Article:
In the ’70s Fung Ming Chip arrived in New York to explore the East Village art scene. But rather than imitate what was being done there, he turned his attention back to his earlier interest in Chinese calligraphy and seal carving. When he returned to Hong Kong, he developed a distinctive approach to an ancient art form, deconstructing the five basic Chinese scripts and then creating over 100 styles of his own. By using traditional xuan paper hanging scrolls, he brings tradition to life in a powerful way.
Fung, who combines his poetry with brushwork, experiments with his medium. To create his “sand script,” he blew powdered ink across lettering brushed onto the paper with water, as in Numbers (2007) and Wave (2001). In Material Number 747 (2000) built-up layers of “shadow script” give dimension to his characters. In Post Marijuana (2003) his “grass script,” loopy and inconsistent in size and weight, brings an element of humor to his poem.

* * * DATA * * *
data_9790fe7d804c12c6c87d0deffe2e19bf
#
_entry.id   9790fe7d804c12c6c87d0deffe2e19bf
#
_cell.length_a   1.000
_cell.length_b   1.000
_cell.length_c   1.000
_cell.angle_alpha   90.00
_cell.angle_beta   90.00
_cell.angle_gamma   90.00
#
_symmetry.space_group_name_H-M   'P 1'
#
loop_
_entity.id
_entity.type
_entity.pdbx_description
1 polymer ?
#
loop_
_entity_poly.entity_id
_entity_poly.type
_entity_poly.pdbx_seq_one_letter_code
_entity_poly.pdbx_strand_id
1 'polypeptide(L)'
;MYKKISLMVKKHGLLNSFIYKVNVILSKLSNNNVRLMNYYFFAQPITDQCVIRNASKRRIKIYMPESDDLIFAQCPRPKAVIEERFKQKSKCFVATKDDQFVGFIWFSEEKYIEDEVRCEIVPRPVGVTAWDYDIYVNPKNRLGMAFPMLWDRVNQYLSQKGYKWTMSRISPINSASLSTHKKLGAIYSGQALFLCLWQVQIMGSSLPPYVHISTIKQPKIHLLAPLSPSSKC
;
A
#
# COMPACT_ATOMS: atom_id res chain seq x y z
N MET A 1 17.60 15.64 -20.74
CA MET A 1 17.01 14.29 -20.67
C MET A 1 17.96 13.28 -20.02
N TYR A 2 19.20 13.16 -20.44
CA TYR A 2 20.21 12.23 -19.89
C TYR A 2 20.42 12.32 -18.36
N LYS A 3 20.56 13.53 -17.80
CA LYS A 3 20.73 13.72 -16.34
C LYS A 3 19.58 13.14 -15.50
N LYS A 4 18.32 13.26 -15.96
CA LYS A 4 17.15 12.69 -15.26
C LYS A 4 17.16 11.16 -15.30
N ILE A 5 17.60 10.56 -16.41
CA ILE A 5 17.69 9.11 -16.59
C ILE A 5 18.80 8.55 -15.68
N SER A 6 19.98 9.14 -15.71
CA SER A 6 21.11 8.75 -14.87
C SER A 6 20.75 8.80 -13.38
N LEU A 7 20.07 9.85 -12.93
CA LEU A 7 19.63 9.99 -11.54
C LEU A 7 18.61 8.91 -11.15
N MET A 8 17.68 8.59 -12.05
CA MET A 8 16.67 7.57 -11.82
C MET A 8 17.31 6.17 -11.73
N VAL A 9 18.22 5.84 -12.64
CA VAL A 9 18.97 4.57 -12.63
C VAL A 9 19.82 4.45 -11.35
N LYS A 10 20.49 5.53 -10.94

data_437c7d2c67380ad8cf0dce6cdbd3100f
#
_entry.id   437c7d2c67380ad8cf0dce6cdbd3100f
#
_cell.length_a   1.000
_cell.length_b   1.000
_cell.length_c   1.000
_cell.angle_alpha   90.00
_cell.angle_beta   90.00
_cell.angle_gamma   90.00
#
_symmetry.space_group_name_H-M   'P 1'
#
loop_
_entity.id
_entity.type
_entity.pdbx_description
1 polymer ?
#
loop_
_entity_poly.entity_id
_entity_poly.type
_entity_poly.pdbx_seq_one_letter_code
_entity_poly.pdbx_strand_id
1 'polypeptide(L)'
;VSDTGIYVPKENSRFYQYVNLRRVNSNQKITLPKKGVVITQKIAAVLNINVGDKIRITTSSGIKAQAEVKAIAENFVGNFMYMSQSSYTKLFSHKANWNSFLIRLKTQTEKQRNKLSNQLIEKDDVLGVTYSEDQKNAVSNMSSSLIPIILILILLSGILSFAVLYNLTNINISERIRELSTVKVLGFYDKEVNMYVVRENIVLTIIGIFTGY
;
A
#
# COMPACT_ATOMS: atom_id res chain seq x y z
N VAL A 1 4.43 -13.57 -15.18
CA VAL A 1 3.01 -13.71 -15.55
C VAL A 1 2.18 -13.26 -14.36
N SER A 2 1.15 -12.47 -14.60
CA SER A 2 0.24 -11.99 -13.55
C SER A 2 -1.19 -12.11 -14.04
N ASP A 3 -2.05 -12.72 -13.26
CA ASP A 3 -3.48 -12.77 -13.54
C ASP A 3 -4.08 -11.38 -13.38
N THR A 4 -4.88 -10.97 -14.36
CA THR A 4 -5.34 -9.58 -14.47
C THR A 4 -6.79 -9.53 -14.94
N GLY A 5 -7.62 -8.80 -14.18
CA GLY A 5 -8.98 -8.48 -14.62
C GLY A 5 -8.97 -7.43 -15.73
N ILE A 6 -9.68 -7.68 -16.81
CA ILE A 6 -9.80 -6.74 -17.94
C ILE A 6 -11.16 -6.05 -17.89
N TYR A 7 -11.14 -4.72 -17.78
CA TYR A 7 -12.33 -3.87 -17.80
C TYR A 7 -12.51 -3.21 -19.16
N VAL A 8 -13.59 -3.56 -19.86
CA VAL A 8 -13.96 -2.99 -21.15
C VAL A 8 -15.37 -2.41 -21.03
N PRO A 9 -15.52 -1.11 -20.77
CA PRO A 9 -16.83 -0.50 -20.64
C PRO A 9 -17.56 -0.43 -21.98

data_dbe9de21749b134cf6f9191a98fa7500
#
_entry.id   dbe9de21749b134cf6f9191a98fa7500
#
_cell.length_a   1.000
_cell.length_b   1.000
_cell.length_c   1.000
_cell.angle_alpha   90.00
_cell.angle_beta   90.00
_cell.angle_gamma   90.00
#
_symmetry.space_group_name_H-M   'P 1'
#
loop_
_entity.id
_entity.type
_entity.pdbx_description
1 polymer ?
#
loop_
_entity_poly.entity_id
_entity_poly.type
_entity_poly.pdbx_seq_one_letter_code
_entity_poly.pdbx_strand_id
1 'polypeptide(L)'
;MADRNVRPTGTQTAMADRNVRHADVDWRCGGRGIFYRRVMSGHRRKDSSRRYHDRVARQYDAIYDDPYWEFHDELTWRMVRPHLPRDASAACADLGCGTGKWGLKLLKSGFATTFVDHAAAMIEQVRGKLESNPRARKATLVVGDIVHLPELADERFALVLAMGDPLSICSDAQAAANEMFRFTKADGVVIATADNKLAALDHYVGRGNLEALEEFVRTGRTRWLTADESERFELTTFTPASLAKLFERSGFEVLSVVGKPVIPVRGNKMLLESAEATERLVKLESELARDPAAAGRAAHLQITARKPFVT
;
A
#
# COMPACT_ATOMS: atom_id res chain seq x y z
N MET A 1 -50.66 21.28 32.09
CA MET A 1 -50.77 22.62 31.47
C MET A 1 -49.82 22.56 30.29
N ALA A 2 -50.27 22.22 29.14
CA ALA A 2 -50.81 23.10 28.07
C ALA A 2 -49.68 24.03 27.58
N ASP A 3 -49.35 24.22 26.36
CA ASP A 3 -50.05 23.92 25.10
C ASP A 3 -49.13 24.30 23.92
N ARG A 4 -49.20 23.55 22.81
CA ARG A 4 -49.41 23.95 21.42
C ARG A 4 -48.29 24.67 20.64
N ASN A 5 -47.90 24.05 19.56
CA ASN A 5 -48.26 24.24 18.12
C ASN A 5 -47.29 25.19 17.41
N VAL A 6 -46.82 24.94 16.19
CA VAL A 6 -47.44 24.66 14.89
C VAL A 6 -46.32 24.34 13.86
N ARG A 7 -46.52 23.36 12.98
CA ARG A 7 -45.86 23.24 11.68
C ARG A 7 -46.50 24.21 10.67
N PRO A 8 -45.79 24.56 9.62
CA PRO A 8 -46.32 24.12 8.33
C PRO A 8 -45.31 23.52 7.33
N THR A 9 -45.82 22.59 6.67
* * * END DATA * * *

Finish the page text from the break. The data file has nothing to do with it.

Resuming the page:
It’s easy to see the influence of Franz Kline in works such as Wave (2001) and Chan (2007). In both, broad brushstrokes fill the lower half of the scroll, while faint calligraphy fills the rest. But the most striking piece here was Bloom is Not a Bloom (2014), a large scroll with black lettering on a black background and a small red seal carving at the top. The very subtle strokes finally emerge after long viewing, like pebbles at the bottom of a pond.
A version of this story originally appeared in the October 2015 issue of ARTnews on page 85.